University of Minnesota researchers take new look at cellular suicide

July 06, 2006

Like a bodyguard turned traitor, a protein whose regular job is to help repair severed DNA molecules will, in some cases, join forces with another protein to do the opposite and chop the DNA to bits, according to new research at the University of Minnesota. The chopping up of a cell's DNA occurs in response to damage, for example, from ultraviolet light, and appears to be a means of killing the cell before it can become dysfunctional or cancerous. The proteins are produced by two cellular processes, both of which must be set in motion before the proteins can gang up on the DNA molecule and seal the cell's fate. The researchers describe their discovery in the July 7 issue of Archives of Internal Medicine.

The self-killing of cells is termed apoptosis, and its purposes include not only culling damaged cells but shaping an embryo by getting rid of webbing tissue between fingers and toes. By contributing to the understanding of how apoptosis works, the researchers, led by Zigang Dong of the university's Hormel Institute in Austin, Minn., hope someday to see the process used to kill cancer cells or other unwanted tissue.

The "bodyguard" protein belongs to a class of proteins called histones, which act like spools for the "thread" of DNA molecules. Rather than float in the cell nucleus like an overlong piece of spaghetti, the DNA molecule loops around regularly spaced histones, which not only support the DNA but play various roles in managing its functions.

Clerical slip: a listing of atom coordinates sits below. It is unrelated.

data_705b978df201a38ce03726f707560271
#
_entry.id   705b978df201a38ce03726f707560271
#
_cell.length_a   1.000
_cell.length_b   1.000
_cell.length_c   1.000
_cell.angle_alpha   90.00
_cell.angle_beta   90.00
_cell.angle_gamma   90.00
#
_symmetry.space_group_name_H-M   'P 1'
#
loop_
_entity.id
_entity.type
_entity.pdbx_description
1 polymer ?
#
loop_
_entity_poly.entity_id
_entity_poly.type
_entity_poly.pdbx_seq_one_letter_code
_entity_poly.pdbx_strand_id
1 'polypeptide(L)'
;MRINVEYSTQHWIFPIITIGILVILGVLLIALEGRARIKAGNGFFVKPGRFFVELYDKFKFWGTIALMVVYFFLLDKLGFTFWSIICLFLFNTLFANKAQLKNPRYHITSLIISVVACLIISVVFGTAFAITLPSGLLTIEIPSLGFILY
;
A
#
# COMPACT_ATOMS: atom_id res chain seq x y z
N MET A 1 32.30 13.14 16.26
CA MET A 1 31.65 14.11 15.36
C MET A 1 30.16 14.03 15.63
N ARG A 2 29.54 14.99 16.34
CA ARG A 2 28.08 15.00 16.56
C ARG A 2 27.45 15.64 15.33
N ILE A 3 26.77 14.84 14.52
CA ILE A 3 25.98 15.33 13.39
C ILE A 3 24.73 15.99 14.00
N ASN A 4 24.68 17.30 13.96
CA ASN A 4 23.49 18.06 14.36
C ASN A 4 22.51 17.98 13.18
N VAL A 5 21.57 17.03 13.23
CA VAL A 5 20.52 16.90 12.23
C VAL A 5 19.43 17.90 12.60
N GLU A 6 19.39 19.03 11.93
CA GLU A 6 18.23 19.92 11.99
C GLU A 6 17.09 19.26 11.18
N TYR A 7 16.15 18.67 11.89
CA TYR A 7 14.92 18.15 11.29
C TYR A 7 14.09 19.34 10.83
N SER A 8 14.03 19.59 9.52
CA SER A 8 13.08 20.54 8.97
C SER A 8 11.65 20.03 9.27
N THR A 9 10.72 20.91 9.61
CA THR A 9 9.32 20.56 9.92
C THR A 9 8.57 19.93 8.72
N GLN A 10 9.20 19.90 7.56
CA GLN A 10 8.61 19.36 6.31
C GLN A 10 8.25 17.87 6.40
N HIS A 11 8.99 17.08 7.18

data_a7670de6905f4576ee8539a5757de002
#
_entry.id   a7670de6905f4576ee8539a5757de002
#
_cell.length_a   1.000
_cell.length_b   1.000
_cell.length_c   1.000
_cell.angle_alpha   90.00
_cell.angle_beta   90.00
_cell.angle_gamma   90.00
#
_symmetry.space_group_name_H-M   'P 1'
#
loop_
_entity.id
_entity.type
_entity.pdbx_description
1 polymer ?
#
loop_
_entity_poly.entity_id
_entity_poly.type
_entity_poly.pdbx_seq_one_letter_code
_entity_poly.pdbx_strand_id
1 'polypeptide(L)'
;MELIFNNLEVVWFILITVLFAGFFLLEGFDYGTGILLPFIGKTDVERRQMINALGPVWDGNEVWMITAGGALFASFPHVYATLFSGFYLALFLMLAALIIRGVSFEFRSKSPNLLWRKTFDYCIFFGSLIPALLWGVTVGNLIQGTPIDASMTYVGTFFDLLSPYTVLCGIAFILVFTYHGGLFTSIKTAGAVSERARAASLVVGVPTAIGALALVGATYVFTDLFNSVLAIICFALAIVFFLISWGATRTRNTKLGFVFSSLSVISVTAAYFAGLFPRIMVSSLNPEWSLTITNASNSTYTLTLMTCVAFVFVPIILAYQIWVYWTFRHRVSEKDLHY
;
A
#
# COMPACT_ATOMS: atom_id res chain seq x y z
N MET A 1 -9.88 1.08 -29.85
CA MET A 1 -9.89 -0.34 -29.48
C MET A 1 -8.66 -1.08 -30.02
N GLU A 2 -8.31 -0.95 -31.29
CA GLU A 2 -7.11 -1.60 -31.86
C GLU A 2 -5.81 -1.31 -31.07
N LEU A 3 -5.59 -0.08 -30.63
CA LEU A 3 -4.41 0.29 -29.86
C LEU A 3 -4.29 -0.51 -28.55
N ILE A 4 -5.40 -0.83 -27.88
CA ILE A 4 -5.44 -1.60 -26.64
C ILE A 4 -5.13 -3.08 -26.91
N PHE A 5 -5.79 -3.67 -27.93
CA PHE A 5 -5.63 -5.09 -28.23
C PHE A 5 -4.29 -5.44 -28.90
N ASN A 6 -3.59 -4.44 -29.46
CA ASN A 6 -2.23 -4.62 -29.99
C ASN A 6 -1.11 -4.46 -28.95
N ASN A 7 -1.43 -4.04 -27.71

"In the past, people thought histones were just for packaging DNA," said Dong, who studied a histone named H2AX. "People believe H2AX plays a role in DNA repair. But we find that if DNA can't be repaired, the cell undergoes apoptosis. The histone H2AX is probably important for both apoptosis and DNA repair."

Dong and his colleagues were led to the discovery by their previous work on the biochemistry of skin cancer. They had previously found that various forms of an enzyme known as JNK played a role in the development of the cancer. Working with cells from the skin of mice, they have now discovered that after they expose cells to damaging amounts of ultraviolet light, a form of JNK initiates both of the cellular processes that culminate in DNA destruction.

In one process, JNK starts a chain reaction that leads to the activation of an enzyme that chops up DNA. In the other process, JNK activates the histone H2AX. The activated enzyme and the activated histone work together to make mincemeat of the DNA. Dong and his colleagues are the first to show that activation of H2AX is necessary for apoptosis to occur by means of the DNA-chopping enzyme. The work was supported by the Hormel Foundation and the National Institutes of Health.
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University of Minnesota

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